Just when we all thought the Ravens were finished with their 2014 draft class, they traded a sixth round pick in 2015 for Cleveland’s seventh round pick this year (pick 218) in order to select Wake Forest wide receiver Michael Campanaro.
A local product and River Hill alum, Campanaro was a catch machine (229 career receptions) in Wake Forest’s offense, and is one of the better slot receivers in this year’s draft.
The Ravens hadn’t picked a wide receiver until the selection of Campanaro went through, and perhaps they traded the 2015 pick to ensure Campanaro would be a Raven, as opposed to attempting to wait and see if he’d be available as an undrafted free agent.
Campanaro is a quick, shifty, undersized (5’9) pass catcher who consistently made an impact in college, proving to be explosive after the catch and having the short area quickness to be an effective target in short-to-intermediate routes.
He brings a dynamic the Ravens simply haven’t had in quite some time: a true slot receiver who can do his damage after the catch. If the Ravens model the use of slot receivers in offenses such as New England’s, Campanaro could have success as someone who gets the ball in his hands only a few yards away from the line of scrimmage, then gaining yardage after the catch.
Campanaro is an impressive athlete who could also provide special teams value, primarily in coverage but also as a punt returner if needed.
Coming in as a late-round pick to a crowded crop of wide receivers in Baltimore, Campanaro will have to be valuable on special teams in at least one aspect, otherwise he’ll be buried on the depth chart.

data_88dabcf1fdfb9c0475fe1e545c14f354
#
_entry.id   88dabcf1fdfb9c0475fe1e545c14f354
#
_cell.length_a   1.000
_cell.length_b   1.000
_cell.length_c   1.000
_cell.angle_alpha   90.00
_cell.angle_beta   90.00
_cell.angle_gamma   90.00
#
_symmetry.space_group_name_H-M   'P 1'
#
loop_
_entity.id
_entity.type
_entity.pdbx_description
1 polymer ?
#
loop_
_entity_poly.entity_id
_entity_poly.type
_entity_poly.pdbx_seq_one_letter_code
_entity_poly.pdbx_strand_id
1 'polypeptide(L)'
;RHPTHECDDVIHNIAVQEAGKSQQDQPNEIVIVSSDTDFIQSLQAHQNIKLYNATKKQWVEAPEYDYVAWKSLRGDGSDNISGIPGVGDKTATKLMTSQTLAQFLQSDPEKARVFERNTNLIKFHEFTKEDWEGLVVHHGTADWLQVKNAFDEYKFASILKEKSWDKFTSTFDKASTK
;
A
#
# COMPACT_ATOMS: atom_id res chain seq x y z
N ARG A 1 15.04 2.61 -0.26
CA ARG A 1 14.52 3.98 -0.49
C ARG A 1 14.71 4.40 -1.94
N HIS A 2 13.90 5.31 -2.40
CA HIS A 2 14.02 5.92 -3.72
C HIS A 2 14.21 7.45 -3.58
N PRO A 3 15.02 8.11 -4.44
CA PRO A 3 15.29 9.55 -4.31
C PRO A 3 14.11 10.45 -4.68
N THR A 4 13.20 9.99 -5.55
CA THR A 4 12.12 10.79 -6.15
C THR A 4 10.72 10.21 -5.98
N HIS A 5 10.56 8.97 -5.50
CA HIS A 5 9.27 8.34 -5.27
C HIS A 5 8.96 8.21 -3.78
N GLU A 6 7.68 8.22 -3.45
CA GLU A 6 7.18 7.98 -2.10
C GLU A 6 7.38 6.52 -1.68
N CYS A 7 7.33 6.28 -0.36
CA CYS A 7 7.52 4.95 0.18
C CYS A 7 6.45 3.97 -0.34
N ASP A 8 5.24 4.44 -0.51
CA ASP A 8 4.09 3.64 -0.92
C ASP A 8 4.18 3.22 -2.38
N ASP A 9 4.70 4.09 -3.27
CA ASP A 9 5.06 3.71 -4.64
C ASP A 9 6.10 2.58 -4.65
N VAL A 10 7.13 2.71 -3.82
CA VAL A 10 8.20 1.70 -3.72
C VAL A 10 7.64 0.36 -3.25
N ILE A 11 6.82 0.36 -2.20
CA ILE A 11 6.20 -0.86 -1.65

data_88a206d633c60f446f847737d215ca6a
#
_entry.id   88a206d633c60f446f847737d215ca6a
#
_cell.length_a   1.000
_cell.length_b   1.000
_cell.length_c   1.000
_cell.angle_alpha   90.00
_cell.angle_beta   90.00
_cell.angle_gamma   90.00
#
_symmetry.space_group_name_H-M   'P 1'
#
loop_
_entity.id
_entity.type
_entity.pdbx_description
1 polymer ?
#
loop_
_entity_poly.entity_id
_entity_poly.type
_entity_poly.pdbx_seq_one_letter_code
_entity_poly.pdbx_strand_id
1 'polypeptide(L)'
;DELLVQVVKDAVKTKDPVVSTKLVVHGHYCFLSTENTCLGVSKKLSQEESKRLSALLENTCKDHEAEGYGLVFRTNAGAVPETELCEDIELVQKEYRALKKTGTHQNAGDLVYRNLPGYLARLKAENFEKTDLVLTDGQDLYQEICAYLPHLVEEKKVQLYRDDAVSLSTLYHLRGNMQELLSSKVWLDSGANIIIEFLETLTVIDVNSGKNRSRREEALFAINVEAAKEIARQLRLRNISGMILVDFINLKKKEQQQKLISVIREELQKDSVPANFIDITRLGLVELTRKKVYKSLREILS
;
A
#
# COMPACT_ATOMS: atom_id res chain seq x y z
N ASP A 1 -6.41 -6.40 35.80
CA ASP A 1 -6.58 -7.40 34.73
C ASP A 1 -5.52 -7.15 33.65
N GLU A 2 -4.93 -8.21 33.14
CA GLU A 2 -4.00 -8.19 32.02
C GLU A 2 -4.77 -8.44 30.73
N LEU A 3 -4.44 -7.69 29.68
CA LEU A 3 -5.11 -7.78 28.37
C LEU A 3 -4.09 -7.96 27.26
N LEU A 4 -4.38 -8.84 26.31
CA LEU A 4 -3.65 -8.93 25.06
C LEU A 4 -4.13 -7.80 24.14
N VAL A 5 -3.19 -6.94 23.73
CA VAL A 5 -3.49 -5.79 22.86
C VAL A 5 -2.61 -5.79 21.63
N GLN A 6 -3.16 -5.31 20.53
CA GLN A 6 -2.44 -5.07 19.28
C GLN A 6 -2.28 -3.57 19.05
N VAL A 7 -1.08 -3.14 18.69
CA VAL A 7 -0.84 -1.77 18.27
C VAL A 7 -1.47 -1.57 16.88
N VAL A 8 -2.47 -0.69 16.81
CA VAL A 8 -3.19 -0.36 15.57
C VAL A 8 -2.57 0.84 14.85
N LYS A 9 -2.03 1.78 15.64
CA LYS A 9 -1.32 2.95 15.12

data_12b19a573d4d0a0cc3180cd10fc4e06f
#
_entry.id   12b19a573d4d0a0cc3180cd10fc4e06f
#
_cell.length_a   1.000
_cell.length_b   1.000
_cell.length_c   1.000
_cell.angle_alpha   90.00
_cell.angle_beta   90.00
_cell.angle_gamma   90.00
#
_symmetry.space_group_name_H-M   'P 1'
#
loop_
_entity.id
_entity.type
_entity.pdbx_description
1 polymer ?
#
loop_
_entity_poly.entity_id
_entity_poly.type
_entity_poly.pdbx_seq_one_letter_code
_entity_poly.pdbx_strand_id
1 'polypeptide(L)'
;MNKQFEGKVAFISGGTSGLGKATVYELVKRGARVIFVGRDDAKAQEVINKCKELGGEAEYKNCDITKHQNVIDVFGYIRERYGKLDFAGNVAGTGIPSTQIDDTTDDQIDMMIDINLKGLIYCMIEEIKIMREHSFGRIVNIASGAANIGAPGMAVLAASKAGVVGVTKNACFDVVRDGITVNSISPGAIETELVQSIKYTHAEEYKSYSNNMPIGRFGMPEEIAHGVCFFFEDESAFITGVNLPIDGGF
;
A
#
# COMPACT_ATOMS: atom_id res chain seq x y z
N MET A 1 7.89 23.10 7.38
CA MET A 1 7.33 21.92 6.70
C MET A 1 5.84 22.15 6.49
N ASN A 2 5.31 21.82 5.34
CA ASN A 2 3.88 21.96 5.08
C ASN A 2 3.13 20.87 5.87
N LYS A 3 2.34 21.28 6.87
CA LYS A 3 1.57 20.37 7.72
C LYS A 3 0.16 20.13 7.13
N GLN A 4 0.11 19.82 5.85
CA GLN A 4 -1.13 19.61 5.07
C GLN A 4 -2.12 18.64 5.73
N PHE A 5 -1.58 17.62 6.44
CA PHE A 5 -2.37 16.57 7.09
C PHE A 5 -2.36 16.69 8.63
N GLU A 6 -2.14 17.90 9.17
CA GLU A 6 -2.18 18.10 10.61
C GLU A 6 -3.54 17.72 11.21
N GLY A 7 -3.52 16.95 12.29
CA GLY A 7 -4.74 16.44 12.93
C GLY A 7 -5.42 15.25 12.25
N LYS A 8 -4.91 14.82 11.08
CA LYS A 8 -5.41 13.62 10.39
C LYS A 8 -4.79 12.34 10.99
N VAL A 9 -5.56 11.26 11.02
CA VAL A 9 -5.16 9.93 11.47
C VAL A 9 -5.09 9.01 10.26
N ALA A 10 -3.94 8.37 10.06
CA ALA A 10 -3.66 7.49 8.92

The receiver position for the Ravens is headlined by the core four of Torrey Smith, Steve Smith, Jacoby Jones and Marlon Brown, a group that will likely head into training camp as the top four on the depth chart barring any pre-camp signings. After that group, Campanaro will join the likes of Aaron Mellette and Deonte Thompson as the competition for the fifth and sixth receiver spots.
Given Campanaro’s unique dynamic he provides, he has a chance to see some playing time on offense as a rookie, more than that of recent late-round receiver picks by Baltimore such as Mellette and Tommy Streeter, as neither touched the field as a newcomer.
Campanaro also provides a change of pace for quarterback Joe Flacco, who has found success with receivers who can win contested catches when covered, this Demon Deacon is best suited for quick-hitting passing plays where more yards are gained after the catch than through the air.
That’s not to say Campanaro doesn’t adjust to the ball well, as he can make in-air adjustments to complement his quick game.
An intriguing addition to say the least, Campanaro has the skill set to potentially make more of a first-year impact than some recent picks at the position by the Ravens.